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Peter Clarke
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Blogger
Re: Not Linux, Obamacare or Windows 8
Peter Clarke   9/10/2013 6:15:12 AM
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And I would argue that the corporate upgrade cycle got longer because large chunks of the world just went through a recession.

Most of the windows PCs I have used have been bought for me by my employers and the one on which i am writing is now three years old and still doing ok.

But I bought my iPad using my own money, when I wanted to indulge myself.

If companies were flusher they would replace quicker, but eventually they will have to, which will produce a PC replacement spike that some companies are going to benefit from.

When will that spike arrive, 2014?

And which will those companies be?

Lenovo, Microsoft, Intel

or

Apple and Intel or ARM


or

Some other combination.

 

garydpdx
User Rank
CEO
Re: Rubbernecking on the PC highway
garydpdx   9/10/2013 10:25:07 AM
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A good point ... what EDA tools have been ported to Windows 8?


I had asked before in an older article, around May, to the sound of crickets chirping.  I heard nothing about Windows 8 ports at DAC 50 in Austin, TX.


I believe that the ports will actually happen but people aren't jumping on it like Windows 7 (but pent up progress could also be blamed on Windows Vista in that case).

garydpdx
User Rank
CEO
Re: Not Linux, Obamacare or Windows 8
garydpdx   9/10/2013 10:28:51 AM
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I have been seeing five year replacement cycles in some cases, with upgrades in RAM and HD (larger and/or faster) to bridge the gap, it's not just three years lengthening to four.  Also, during the Great Recession, computer upgrades often came from picking up newer used machines from dearly departed colleagues. :(

chanj0
User Rank
Manager
Aligned to decline of PC sales
chanj0   9/10/2013 12:26:31 PM
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The sales of PC LCD panel seems to agree with the decline of PC sales. Although the decline rate of LCD panel seems to be a lot higher than I anticipate, the decline itself doesn't really come into surprise to me. What interesting to me is why these PC makers not finding other way out for these panels. Clearly, a 10" tablet is too small for any real computer tasks - word processing, spreadsheet calculation, etc. Can 15" fit into a tablet for portability and practicality? There are a couple vendors testing the market. Who knows where it is going to do? Question is coming down to what else these 15", 17" panel be used.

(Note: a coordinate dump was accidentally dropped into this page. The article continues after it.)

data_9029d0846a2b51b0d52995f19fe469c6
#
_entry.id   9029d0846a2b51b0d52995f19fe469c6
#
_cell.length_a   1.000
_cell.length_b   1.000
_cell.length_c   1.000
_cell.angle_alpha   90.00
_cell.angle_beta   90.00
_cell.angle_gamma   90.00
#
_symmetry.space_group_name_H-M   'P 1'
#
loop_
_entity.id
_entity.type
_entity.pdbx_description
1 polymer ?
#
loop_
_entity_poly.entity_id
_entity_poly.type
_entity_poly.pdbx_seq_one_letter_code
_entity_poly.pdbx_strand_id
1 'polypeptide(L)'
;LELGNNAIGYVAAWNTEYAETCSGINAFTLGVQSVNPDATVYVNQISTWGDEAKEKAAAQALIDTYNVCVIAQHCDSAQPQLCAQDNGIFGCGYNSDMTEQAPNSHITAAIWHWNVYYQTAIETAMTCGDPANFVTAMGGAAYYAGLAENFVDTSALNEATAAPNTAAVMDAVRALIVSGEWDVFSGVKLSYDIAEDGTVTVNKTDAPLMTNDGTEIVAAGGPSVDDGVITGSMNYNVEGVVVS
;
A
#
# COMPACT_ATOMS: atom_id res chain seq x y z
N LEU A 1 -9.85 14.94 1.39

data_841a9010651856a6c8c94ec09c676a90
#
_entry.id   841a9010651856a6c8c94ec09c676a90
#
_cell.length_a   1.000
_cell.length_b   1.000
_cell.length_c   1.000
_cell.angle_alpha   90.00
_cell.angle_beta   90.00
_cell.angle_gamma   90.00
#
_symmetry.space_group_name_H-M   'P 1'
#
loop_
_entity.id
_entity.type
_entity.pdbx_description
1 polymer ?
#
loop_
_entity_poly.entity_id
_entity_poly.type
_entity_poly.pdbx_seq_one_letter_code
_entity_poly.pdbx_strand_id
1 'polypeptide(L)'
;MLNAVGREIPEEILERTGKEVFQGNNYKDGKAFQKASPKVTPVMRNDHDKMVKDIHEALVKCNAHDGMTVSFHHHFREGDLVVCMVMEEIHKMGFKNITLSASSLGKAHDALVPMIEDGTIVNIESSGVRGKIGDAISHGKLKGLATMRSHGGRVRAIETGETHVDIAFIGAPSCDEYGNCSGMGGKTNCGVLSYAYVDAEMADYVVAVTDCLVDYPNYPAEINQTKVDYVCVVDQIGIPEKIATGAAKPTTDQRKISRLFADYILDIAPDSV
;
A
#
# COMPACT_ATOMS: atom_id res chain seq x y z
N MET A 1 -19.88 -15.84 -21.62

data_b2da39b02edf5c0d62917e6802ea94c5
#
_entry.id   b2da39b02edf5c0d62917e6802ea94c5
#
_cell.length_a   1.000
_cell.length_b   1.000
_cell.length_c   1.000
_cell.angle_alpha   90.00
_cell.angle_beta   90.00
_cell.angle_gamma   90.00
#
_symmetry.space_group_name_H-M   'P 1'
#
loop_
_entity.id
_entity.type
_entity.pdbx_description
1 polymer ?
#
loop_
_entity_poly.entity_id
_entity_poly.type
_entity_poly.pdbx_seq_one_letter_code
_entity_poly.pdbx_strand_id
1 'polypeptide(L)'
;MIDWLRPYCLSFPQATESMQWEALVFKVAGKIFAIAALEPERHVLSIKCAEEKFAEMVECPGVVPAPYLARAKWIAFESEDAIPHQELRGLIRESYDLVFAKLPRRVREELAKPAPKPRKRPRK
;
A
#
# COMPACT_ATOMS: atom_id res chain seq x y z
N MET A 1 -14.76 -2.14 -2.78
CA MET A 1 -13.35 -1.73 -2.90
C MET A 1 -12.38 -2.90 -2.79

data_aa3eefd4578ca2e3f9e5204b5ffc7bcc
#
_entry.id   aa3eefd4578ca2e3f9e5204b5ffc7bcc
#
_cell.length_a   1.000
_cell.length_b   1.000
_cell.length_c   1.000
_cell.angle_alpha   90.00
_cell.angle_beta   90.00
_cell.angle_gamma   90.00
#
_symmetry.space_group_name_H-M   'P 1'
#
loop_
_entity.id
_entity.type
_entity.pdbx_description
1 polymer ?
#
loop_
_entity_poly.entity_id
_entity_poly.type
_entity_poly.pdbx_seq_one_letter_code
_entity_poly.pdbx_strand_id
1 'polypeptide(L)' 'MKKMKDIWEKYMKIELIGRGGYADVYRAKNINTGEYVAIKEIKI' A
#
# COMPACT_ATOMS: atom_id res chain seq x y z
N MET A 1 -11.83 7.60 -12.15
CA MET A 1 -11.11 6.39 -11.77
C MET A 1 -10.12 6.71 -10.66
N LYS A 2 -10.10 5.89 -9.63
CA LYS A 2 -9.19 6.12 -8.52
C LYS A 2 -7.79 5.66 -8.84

On the other hands, what about the sales of bigger LCD panel - 24" & 26" which are used for desktop screen?

Peter Clarke
User Rank
Blogger
Re: Aligned to decline of PC sales
Peter Clarke   9/10/2013 1:12:29 PM
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Well I suspect that the go slow on orders of 15-inch, 17-inch LCD panels will last until the PC market picks up.

Either the manufacturers will have to take a rest from making them or if they have already made them they will have to stock pile them.

I agree that somebody enterprising might be able to take advantage of low prices to turn them to some other purpose but with modern LCDs highly tailiored to the end equipment it is hard to see what.

DMcCunney
User Rank
CEO
Re: Not Linux, Obamacare or Windows 8
DMcCunney   9/10/2013 1:40:32 PM
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And I would argue that the corporate upgrade cycle got longer because large chunks of the world just went through a recession.

That, and I think upgrade cycles were lengthening anyway.  Current hardware is fast and powerful enough that corporations may ask "Do we need to upgrade?" and the answer may be "No." because existing gear still does the job.

In addition, the cost of the new machines is only one component of the total costs of upgrading.  A corporate upgrade is a complex exercise requiring lots of planning, and extra hours from those doing it.  I went through the exercise a while back when my then employer was acquired, and the new owners decided to fund a needed upgrade.  Of course, money reared its head: the upgrade was in stages over three years to reduce the outlay at any single point, and some of what was done was accounted for as "one time integration expenses", because shareholders expected integration costs in a merger and aquisition, and didn't view them with the same disfavor as a higher expense in a budget line item.

My associates and I burned a fair bit of midnight oil doing the swaps and helping users deal with the changes.  Fortunately. most folks accessed files on shared servers and didn't have a lot of local data to be preserved.  Everyone getting shiny new flat screen monitors as part of the process went a long way toward reconciling users to the changes.

 

 

Charles.Desassure
User Rank
Manager
Are you guys serious...
Charles.Desassure   9/11/2013 2:03:51 AM
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Are you guys serious?  Are you saying that Obmacare and Microsoft are the two reasons why the PC Display Orders Plummet in July?  I think the management team at the eight leading PC brands -- Acer, Asus, Dell, HP, Lenovo, Samsung, Sony, and Toshiba -- all have better common sense than that.  O yea, please leave Microsoft alone.  The management team at Microsoft are making excellent decisions right now.  I love it!

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